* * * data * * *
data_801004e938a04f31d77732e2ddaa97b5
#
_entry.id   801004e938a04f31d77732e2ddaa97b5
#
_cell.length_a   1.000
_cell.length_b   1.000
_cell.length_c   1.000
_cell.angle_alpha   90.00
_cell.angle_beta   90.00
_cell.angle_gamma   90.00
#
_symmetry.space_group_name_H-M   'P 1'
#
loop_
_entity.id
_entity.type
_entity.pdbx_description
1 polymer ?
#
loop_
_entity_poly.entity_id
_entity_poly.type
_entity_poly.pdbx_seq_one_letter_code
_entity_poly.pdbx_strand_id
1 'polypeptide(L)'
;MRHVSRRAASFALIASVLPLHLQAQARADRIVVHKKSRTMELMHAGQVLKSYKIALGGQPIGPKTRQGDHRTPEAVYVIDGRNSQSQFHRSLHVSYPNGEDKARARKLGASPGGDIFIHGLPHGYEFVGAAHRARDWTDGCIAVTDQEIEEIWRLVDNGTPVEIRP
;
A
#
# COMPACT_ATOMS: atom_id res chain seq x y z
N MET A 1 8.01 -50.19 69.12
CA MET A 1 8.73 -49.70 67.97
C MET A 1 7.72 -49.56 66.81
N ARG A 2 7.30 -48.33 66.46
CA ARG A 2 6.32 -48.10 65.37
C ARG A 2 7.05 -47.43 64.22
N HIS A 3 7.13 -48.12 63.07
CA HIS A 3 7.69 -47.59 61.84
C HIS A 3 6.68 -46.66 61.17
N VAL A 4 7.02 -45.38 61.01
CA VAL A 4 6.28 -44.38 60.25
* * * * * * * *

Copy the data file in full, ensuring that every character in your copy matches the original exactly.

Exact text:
data_801004e938a04f31d77732e2ddaa97b5
#
_entry.id   801004e938a04f31d77732e2ddaa97b5
#
_cell.length_a   1.000
_cell.length_b   1.000
_cell.length_c   1.000
_cell.angle_alpha   90.00
_cell.angle_beta   90.00
_cell.angle_gamma   90.00
#
_symmetry.space_group_name_H-M   'P 1'
#
loop_
_entity.id
_entity.type
_entity.pdbx_description
1 polymer ?
#
loop_
_entity_poly.entity_id
_entity_poly.type
_entity_poly.pdbx_seq_one_letter_code
_entity_poly.pdbx_strand_id
1 'polypeptide(L)'
;MRHVSRRAASFALIASVLPLHLQAQARADRIVVHKKSRTMELMHAGQVLKSYKIALGGQPIGPKTRQGDHRTPEAVYVIDGRNSQSQFHRSLHVSYPNGEDKARARKLGASPGGDIFIHGLPHGYEFVGAAHRARDWTDGCIAVTDQEIEEIWRLVDNGTPVEIRP
;
A
#
# COMPACT_ATOMS: atom_id res chain seq x y z
N MET A 1 8.01 -50.19 69.12
CA MET A 1 8.73 -49.70 67.97
C MET A 1 7.72 -49.56 66.81
N ARG A 2 7.30 -48.33 66.46
CA ARG A 2 6.32 -48.10 65.37
C ARG A 2 7.05 -47.43 64.22
N HIS A 3 7.13 -48.12 63.07
CA HIS A 3 7.69 -47.59 61.84
C HIS A 3 6.68 -46.66 61.17
N VAL A 4 7.02 -45.38 61.01
CA VAL A 4 6.28 -44.38 60.25